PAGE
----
Executive Secretary of the Right To Information (RTI) Commission, Mr Yaw Sarpong Boateng, has said persons can request information from all public offices including the seat of government, without limitation.
He however stated that in the case of the Presidency, if the information being requested is yet to be utilized by cabinet or by the President and the Vice, the person seeking it would probably have to wait for it to be used first by the Presidency.
Otherwise, he added, it will prejudice the deliberation process.
He intimated that the law requires that citizens who demand information should be given without hinderance.
Mr Boateng said these in an interview with Berla Mundi on TV3 Tuesday September 20.
“You can require information from the presidency, there are no limitations except that if you ask for say, a memo that is yet to be utilized by Cabinet or by the President or by the Vice President then you would probably have to wait for it to have been used.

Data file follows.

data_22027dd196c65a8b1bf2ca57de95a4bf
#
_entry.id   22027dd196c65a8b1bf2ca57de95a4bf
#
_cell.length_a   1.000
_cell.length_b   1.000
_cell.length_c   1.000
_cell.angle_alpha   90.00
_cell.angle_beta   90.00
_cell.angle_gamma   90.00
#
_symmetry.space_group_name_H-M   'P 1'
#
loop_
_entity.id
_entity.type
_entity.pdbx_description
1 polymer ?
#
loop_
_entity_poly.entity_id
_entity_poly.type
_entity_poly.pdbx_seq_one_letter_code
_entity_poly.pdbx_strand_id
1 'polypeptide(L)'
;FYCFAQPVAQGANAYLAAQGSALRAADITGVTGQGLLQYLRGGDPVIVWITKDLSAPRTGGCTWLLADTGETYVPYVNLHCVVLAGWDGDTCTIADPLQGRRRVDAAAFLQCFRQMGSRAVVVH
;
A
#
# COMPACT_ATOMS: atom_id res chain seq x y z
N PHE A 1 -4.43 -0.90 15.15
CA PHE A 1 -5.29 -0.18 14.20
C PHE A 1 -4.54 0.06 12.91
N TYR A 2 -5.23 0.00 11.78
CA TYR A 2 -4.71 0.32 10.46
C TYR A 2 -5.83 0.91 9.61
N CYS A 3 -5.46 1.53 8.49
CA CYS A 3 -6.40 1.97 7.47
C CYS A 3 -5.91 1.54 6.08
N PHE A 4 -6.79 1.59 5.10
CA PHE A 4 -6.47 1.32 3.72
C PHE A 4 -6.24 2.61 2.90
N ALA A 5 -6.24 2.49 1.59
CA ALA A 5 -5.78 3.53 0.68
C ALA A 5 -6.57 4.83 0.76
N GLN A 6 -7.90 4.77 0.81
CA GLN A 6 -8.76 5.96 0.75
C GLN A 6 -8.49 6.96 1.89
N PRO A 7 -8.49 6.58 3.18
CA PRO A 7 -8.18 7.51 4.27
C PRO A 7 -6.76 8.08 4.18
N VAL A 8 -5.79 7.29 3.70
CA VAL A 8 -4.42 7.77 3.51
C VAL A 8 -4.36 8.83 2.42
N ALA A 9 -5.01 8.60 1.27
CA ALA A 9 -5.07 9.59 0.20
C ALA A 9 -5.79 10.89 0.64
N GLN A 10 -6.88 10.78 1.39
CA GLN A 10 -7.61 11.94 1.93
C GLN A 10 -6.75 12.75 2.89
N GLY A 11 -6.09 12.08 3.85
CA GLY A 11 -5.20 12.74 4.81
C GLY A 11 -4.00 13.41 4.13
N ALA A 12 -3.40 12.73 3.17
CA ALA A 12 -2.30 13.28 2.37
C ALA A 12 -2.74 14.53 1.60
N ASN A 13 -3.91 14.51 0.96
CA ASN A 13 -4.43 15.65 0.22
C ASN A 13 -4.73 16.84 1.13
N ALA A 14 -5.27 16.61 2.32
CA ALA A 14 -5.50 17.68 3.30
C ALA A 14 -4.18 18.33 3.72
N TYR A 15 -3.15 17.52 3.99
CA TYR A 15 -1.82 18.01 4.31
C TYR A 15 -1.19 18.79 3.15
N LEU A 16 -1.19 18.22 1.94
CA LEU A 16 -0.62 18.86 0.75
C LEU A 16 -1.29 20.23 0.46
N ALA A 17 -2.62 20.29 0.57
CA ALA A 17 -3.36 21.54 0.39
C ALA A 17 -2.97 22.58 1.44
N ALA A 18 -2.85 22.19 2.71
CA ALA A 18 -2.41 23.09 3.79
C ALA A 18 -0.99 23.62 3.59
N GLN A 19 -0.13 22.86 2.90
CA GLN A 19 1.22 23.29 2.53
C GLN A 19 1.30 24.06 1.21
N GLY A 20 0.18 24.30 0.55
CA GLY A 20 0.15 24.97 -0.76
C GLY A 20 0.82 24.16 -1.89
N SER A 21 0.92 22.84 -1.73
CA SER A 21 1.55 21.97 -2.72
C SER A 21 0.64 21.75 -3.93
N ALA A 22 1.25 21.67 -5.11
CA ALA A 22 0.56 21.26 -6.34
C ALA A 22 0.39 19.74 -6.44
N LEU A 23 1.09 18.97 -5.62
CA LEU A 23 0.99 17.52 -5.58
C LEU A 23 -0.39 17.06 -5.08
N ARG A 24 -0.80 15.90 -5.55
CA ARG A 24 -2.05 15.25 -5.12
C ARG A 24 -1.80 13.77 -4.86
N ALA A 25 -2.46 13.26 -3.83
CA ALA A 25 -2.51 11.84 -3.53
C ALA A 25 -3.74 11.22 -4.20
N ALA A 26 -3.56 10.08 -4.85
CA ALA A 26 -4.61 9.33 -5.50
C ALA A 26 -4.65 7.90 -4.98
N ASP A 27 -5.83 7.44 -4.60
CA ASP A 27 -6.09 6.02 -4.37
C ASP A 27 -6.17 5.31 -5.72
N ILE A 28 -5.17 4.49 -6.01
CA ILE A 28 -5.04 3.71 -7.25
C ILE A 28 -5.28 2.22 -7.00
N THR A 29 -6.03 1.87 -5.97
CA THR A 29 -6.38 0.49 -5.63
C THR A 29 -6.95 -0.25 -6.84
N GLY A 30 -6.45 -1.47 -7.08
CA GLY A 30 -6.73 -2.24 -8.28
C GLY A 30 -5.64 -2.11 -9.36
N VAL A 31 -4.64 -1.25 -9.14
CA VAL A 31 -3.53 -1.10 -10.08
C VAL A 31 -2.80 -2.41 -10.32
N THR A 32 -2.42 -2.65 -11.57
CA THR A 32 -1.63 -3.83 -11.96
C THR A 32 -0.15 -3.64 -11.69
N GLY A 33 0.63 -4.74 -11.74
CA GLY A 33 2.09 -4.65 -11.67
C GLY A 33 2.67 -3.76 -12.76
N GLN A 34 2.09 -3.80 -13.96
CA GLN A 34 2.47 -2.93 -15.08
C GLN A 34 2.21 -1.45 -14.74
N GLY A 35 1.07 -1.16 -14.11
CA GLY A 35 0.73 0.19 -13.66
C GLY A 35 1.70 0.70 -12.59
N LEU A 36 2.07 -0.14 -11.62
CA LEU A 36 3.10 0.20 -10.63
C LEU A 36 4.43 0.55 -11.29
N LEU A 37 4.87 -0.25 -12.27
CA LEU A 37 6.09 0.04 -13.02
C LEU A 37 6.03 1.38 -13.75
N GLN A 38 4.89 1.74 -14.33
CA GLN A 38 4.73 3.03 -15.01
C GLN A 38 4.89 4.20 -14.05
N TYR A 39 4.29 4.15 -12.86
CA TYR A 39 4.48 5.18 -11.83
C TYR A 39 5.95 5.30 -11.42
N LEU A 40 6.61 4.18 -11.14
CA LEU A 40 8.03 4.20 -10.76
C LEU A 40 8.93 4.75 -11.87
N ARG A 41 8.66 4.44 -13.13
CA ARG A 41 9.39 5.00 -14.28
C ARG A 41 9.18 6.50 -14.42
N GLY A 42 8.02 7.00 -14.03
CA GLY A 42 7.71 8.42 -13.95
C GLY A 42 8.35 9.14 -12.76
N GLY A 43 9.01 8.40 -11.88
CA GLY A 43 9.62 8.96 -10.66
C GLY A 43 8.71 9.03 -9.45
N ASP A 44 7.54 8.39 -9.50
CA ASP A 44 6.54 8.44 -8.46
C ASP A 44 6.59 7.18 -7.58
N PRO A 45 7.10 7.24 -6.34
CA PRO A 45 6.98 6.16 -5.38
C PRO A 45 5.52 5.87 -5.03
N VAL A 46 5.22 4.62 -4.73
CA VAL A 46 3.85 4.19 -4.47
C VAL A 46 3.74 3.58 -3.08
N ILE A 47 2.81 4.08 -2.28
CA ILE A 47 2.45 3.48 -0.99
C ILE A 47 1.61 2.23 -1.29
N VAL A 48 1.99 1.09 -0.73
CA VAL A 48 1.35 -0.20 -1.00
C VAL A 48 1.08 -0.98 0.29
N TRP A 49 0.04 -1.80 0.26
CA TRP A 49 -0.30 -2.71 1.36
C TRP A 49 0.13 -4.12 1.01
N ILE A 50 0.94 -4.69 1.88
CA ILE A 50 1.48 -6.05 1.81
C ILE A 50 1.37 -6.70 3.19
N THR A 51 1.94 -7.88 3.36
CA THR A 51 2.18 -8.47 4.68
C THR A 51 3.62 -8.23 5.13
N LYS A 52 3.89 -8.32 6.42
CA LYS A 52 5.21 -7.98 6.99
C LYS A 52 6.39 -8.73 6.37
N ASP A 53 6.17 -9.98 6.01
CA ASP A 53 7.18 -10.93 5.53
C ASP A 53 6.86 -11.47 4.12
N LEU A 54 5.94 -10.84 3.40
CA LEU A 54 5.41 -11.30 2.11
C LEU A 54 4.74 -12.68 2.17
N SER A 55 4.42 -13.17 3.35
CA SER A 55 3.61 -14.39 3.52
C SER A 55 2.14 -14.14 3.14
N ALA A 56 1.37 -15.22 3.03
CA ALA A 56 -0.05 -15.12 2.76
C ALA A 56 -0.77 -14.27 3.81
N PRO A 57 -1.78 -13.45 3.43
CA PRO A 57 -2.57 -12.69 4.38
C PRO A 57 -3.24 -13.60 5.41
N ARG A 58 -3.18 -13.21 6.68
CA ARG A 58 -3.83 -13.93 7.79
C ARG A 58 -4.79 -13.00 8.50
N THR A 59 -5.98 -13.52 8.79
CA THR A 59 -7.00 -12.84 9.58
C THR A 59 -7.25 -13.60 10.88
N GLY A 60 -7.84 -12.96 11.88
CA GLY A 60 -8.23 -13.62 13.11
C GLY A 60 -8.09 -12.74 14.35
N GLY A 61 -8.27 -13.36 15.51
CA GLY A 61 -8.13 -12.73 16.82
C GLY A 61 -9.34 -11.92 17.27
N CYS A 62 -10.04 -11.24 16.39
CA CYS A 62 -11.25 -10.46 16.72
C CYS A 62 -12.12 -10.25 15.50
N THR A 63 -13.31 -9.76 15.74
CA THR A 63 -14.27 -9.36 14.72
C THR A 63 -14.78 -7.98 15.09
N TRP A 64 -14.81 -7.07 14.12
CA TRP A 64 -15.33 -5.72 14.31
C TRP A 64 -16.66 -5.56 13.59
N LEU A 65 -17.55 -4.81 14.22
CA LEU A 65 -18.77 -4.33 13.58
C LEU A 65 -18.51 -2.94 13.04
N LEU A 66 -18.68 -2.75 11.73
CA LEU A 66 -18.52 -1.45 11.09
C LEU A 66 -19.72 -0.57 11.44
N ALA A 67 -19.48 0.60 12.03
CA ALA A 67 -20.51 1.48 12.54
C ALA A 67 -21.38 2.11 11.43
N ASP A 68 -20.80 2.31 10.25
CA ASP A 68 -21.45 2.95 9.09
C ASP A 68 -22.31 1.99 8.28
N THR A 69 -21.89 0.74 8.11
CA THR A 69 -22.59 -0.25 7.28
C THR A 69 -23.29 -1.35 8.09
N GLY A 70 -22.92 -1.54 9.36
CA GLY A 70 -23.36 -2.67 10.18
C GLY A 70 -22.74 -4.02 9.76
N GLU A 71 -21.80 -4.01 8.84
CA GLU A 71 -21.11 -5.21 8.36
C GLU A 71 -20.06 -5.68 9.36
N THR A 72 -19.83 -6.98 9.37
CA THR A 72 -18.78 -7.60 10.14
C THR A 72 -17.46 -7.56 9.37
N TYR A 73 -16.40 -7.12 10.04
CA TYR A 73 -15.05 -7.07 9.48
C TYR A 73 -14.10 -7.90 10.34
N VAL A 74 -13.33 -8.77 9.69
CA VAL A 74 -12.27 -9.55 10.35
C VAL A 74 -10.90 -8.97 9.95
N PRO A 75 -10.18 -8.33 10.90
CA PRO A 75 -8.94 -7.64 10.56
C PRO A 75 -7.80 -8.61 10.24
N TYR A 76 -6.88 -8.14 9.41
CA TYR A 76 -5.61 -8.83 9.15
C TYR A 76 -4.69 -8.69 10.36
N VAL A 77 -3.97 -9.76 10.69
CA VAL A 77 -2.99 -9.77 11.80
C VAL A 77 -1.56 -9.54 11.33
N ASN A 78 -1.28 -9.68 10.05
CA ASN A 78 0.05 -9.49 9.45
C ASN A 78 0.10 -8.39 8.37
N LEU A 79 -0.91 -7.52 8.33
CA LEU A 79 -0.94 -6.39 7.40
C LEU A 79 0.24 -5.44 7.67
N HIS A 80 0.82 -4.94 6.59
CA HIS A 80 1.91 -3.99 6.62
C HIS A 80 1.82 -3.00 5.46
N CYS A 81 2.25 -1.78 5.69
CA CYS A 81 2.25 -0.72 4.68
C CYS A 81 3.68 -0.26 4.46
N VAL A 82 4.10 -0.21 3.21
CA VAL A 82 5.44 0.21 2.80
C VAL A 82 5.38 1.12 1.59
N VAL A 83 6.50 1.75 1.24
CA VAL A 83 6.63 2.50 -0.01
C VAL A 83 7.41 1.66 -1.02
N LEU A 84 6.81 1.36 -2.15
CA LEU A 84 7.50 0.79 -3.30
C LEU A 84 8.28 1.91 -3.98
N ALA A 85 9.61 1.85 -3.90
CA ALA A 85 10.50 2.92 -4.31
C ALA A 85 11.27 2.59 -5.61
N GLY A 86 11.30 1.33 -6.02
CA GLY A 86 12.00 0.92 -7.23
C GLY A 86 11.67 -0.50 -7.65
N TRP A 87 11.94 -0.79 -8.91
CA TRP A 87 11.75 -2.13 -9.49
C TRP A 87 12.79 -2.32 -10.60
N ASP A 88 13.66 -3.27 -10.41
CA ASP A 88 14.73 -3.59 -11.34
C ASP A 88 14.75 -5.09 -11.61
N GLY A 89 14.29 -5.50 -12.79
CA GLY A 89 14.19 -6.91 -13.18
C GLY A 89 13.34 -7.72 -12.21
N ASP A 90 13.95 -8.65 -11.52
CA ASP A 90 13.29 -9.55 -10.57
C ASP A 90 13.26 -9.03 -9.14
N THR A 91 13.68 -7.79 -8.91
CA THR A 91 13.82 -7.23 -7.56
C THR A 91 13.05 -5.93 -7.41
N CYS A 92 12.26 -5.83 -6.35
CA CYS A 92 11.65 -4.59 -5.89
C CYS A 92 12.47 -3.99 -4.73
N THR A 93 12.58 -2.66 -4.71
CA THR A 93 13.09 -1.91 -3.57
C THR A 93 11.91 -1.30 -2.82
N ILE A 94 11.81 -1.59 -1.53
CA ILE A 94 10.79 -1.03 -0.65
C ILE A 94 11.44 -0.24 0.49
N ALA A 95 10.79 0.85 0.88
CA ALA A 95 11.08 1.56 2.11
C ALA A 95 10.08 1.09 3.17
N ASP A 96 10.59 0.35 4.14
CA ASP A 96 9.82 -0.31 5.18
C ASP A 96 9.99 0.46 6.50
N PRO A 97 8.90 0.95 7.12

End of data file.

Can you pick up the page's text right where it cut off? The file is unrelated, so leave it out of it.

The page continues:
“Otherwise if you take it before it is used, you will prejudice the deliberative process of the decision making,” he said.
Mr Boateng further explained that the information at the bosom of officials in public institutions belong to the people hence, they should be given if requested.
This is what the 1991 Constitution and also the RTI law demand, he added.
Speaking in an interview with Berla Mundi on TV3’s New Day show on Tuesday September 20, Mr Boateng stated that “No public institution is exempt from the application of this law except of course the national archives and the museums which actually give out the information anyway.
“Apart from the ones which give out anyway, no one is exempt which means the office of the President is not exempt, National Security is not exempt except that it is not every information they can put out.
“The fact that you are national security does not exempt you from the application of this law because the information belongs to the people and that is what the Constitution recognizes.”
By Laud Nartey|3news.com|Ghana